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Keeping kids safe on Net

Not long ago, I sat with a police officer in the RCMP National Child Exploitation Coordination Centre in Ottawa.

Not long ago, I sat with a police officer in the RCMP National Child Exploitation Coordination Centre in Ottawa.

As an investigator, his job is to go online and pose as a teenage girl. Within a couple of minutes of his first posting, there were men posting comments, including some blatant sexual suggestions.

The centre helps co-ordinate and stage investigations by police departments across the country and around the world. They’re part of a hi-tech approach by police to catching the pedophiles that use technology to find victims. They believe they are making a difference yet they also speak of a flood of pedophile material online.

Just last month, a new study was released suggesting that fears about children and the Internet may not be what we thought. In fact, we don’t understand the full impact of social networking sites as a hunting ground by predators. In February of 2008, 50 U.S. state attorneys general set up the task force. Members included MySpace, Facebook, Time-Warner, AOL, and Microsoft.

The report says the biggest threat to children online may well be other children who use electronic techniques to bully and threaten other children plus, “those who are at risk often engage in risky behaviours and have difficulties in other parts of their lives.”

The Berkman Center for Internet and Society at Harvard University directed the report and added, “Youth report sexual solicitation of minors by minors more frequently (than adult predators), but these incidents are understudied, underreported to law enforcement, and not part of most conversations about online safety.”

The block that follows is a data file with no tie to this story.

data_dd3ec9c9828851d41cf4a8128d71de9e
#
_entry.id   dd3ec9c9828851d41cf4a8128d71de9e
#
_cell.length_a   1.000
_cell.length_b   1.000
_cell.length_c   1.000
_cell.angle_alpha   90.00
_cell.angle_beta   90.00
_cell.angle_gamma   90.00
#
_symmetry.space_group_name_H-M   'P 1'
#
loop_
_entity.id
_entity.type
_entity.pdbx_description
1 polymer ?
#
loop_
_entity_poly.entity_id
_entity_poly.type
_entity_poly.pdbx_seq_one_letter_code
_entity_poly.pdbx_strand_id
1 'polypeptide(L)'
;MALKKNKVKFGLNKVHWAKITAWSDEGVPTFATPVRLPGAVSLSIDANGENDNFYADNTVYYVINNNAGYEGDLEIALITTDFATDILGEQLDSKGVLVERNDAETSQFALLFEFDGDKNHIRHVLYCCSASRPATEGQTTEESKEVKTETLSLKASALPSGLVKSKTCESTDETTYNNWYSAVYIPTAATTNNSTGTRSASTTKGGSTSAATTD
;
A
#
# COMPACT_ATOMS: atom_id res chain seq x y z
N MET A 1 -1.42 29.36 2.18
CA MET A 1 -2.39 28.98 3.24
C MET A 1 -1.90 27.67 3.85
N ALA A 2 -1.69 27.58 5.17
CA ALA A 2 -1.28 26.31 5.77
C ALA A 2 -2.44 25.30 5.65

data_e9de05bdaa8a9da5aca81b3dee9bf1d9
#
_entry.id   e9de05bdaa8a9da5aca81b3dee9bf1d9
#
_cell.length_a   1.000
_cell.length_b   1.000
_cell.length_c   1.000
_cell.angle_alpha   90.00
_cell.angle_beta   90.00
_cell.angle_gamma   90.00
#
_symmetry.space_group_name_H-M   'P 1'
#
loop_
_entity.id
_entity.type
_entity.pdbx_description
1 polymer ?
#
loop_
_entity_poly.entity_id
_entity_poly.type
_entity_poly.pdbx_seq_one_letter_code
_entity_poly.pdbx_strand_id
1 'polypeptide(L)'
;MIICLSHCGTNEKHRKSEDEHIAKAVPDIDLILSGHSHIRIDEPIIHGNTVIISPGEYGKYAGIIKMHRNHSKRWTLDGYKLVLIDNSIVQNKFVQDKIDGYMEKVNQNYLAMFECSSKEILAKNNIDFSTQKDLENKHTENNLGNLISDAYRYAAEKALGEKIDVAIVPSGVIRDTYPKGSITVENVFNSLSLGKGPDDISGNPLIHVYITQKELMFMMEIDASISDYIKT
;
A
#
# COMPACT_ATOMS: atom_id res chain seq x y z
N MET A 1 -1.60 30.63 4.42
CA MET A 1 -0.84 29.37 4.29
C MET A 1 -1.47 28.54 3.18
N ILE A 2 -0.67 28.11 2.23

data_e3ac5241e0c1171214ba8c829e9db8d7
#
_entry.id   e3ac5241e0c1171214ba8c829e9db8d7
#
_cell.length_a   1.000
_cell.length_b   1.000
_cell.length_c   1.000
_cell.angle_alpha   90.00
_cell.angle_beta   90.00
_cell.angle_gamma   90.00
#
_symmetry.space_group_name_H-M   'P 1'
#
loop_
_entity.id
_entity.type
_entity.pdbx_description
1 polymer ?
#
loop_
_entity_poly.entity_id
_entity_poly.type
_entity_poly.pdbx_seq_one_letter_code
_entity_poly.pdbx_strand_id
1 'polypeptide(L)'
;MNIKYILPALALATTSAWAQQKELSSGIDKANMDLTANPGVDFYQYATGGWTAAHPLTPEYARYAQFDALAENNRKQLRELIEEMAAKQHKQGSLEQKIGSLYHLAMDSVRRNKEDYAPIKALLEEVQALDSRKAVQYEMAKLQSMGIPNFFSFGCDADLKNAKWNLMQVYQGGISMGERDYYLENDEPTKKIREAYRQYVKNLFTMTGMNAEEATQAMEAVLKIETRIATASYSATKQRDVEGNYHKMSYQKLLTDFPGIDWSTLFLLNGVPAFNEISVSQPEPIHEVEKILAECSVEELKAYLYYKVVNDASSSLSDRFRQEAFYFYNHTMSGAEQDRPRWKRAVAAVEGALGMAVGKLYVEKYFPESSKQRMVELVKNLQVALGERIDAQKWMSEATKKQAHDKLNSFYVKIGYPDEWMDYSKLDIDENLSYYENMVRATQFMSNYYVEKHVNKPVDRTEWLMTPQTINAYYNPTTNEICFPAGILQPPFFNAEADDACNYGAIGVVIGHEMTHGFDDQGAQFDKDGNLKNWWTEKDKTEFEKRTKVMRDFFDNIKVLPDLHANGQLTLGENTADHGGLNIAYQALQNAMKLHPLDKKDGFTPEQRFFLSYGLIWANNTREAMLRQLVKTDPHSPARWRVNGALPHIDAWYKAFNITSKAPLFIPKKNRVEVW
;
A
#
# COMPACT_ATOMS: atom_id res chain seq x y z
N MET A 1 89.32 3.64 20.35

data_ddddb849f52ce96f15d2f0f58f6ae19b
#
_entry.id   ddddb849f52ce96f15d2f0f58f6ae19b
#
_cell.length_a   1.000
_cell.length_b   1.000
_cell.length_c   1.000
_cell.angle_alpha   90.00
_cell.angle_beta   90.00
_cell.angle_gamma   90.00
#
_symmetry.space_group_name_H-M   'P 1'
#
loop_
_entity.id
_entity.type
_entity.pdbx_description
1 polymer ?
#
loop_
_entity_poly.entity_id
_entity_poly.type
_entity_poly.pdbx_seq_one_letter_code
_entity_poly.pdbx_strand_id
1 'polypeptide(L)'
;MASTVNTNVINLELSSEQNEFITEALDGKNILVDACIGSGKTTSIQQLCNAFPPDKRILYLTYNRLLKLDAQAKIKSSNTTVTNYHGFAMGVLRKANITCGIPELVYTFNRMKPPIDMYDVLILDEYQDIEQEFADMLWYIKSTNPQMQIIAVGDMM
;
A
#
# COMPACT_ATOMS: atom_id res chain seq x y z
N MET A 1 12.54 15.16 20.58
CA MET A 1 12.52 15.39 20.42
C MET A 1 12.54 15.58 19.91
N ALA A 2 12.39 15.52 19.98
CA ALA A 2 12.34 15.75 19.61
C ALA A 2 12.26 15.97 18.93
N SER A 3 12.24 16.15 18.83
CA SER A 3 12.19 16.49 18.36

One task force member John Phillips, chief executive of Aristotle Corp, said blaming children and their parents is not the answer. It has been pointed out by many experts that young children are often not aware of the risks they run and need better education while parents must take an active role in understanding and monitoring their children’s activities.

The task force also looked at technologies that might help. They looked at 40 ideas such as biometrics, text analysis, audits, and ID authentication and concluded, “we are in a state of cautious optimism, with many submissions showing substantial promise.“

Website of the week:
www.bewebaware.ca

Run by Ottawa based Media Awareness Network, it’s a good site with basic information on the Net, the risks and advice for children and parents.

This Sunday, one of the stories on TECH NOW will be a look at how the developed world’s old technology is used and abused in the developing world.

– Be sure to watch Tech Now this Sunday as part of the CTV NEWS at 6 p.m.

 
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